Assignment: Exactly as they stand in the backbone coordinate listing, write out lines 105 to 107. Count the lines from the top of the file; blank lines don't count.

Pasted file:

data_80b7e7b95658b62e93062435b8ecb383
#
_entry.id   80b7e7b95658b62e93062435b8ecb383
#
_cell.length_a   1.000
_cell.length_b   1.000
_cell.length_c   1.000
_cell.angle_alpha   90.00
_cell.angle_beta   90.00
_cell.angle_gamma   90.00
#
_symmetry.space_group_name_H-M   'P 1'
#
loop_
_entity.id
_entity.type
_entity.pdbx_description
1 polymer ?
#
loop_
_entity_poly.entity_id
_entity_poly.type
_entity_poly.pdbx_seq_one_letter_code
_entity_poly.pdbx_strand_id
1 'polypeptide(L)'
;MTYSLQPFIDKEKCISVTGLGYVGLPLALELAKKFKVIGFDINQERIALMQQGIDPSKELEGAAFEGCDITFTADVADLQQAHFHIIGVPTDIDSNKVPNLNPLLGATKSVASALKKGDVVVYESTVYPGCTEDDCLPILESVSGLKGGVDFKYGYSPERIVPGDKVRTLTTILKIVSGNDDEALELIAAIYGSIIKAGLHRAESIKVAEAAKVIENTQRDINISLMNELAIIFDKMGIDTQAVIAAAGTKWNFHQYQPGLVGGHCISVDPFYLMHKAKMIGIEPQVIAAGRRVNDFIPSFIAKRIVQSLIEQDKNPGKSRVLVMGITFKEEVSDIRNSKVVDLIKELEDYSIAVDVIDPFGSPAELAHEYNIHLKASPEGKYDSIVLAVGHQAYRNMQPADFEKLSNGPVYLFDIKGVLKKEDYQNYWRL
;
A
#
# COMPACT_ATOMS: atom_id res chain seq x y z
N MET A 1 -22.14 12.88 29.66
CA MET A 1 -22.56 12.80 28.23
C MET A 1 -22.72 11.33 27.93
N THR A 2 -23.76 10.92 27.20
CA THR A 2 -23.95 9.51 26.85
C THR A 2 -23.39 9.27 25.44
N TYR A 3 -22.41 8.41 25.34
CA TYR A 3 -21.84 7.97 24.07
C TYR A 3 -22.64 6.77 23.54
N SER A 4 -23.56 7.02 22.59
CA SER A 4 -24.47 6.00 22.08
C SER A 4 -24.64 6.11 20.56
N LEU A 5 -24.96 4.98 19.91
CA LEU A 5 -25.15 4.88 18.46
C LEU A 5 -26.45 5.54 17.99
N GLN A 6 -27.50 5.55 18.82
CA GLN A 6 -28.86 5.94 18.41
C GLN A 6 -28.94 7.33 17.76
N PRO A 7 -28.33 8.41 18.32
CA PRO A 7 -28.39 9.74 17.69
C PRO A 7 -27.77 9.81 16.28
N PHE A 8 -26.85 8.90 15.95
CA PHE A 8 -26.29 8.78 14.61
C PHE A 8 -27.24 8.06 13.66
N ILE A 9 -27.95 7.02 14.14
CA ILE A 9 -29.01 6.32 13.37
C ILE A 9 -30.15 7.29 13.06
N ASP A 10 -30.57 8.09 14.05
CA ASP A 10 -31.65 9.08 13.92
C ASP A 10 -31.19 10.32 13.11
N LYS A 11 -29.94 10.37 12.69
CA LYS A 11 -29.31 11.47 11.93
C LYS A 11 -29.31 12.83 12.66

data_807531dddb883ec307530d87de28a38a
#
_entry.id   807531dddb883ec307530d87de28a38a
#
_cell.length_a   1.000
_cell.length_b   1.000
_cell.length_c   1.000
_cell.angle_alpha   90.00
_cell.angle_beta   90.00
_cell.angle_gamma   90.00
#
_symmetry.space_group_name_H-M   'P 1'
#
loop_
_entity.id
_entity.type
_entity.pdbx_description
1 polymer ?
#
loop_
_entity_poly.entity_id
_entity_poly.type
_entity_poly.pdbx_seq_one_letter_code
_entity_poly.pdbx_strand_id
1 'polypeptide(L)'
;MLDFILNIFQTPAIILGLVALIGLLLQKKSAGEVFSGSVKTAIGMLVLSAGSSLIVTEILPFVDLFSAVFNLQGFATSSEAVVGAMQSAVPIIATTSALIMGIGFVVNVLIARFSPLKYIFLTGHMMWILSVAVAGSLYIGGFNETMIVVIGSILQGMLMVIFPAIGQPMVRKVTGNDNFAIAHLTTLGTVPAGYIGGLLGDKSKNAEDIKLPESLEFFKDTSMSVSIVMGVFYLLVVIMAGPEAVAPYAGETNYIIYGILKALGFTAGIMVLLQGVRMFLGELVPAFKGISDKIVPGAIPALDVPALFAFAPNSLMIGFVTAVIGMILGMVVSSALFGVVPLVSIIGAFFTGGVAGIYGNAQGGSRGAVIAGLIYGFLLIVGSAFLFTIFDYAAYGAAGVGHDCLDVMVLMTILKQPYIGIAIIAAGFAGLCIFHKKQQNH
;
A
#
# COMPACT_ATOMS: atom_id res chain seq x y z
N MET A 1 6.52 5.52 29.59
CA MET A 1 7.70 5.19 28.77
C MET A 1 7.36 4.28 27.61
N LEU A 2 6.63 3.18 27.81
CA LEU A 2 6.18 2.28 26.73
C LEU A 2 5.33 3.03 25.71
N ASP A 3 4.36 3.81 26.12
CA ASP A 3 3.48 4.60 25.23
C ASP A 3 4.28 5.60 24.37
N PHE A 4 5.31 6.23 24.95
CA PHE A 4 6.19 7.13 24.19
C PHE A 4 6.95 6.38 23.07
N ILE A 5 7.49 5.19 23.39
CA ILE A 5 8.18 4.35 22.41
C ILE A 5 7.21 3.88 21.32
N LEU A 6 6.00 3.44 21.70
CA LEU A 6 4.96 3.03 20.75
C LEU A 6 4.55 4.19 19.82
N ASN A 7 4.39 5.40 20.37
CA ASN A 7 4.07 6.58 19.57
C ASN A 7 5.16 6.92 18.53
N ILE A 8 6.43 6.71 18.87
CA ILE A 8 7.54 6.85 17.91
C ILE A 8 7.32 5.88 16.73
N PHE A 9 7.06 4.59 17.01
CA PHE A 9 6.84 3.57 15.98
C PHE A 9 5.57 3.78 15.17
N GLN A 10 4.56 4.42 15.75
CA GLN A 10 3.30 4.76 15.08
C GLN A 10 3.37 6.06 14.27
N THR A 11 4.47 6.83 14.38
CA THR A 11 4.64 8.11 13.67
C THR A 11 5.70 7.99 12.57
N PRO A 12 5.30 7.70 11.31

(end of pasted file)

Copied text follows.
C PHE A 4 6.95 6.38 23.07
N ILE A 5 7.49 5.19 23.39
CA ILE A 5 8.18 4.35 22.41